Health Canada has released a number of documents this year, including the following:

  • Guidance for the Food Industry on Reducing Sodium in Processed Foods. The Guidance document lists acceptable salt-related nutrient content claims, discusses comparative claims related to sodium, and refers to some health claims related to sodium. A copy of the Guidance document is available here.
  • Summary of Health Canada’s Assessment of a Health Claim about the Replacement of Saturated Fat with Mono- and Polyunsaturated Fat and Blood Cholesterol Lowering. The Summary includes wording and conditions for therapeutic health claims about unsaturated fat and blood cholesterol lowering. A copy of the Summary is available here.
  • Policy for Labelling and Advertising of Dietary Fibre-Containing Food Products. A copy of the Policy is available here.
  • A draft guidance on the use of the term “prebiotic(s)” on food labels and in advertising for consultation. The consultation period has ended. Among other things, the guidance document sets out 3 criteria that must be met for Health Canada to consider the term “prebiotic(s)” acceptable for a food product. They are: (1) a specific and measurable health benefit is demonstrated in humans, (2) a change in gut bacterial composition or activities is demonstrated in humans, and (3) the human health benefit demonstrated for criterion 1 is attributed to the change in gut bacterial composition or activities demonstrated for criterion 2. Human or animal studies can be used to support a biologically plausible mechanism of action.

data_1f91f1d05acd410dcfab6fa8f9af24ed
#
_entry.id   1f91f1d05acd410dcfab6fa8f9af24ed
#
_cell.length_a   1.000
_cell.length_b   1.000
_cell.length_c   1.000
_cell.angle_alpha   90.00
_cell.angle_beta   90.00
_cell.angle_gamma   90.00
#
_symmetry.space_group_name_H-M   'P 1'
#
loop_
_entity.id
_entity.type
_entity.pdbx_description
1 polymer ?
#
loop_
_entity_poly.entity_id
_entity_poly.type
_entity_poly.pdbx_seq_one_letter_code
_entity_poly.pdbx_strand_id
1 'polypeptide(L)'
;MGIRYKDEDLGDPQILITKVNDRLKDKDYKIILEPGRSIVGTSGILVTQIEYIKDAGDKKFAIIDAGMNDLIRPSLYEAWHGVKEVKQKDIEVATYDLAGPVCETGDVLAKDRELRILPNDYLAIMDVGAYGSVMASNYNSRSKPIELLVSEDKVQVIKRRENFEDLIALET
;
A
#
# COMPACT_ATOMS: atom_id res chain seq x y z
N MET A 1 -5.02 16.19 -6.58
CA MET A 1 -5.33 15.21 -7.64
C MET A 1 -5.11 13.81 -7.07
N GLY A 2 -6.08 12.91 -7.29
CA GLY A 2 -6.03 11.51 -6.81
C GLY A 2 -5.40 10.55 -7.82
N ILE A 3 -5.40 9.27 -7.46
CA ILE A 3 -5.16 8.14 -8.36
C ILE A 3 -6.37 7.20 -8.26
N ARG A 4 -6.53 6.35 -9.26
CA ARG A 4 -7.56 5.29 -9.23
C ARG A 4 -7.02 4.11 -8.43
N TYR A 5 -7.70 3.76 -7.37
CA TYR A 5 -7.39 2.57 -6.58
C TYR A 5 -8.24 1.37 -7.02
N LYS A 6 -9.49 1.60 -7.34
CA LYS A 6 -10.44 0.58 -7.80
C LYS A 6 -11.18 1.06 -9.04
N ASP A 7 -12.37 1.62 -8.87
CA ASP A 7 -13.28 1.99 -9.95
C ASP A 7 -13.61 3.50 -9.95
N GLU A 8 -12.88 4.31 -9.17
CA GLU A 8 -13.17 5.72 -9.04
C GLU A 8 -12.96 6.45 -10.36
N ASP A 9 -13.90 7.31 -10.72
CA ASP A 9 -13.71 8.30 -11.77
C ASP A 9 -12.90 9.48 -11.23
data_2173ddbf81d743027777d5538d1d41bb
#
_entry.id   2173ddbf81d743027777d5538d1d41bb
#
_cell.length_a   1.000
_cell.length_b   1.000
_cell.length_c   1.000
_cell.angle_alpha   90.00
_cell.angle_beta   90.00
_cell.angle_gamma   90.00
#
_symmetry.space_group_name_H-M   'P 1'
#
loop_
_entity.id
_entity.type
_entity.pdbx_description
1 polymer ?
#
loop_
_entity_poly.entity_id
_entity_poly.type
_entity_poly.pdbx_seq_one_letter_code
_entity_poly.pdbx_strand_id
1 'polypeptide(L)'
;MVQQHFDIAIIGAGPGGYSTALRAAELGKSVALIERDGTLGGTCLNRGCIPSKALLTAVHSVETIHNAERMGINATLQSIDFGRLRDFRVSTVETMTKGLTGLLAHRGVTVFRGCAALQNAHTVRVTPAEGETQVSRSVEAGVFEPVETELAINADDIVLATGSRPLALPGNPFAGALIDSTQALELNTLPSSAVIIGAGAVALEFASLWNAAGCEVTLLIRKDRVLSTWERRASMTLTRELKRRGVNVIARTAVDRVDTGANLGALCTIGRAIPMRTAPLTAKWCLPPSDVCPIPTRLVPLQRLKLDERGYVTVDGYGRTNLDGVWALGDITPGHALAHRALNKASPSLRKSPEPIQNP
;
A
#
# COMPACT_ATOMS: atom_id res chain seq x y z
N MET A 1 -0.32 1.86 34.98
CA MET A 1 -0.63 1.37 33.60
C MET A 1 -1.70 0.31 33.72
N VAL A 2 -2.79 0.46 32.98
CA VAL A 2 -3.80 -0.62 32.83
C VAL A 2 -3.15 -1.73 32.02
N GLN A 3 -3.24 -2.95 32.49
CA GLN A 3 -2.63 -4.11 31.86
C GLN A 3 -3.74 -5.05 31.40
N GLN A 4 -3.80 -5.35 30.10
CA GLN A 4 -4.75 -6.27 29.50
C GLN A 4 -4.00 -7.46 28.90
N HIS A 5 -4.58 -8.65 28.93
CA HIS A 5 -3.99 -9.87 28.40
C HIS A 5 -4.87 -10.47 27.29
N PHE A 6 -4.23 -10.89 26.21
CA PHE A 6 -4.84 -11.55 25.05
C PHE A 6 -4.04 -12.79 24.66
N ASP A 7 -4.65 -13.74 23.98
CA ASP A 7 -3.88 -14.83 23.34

This year, the Canadian Food Inspection Agency (“CFIA”) has issued a number of reminders to industry. By August 4, 2012, enhanced food allergen labelling will come into force. Also, industry is reminded that the use of trade-marks in labelling and advertising of foods sold in Canada still need to comply with applicable food legislation. A copy of CFIA’s food allergen labelling reminder is available here, and trade-marks reminder is available here.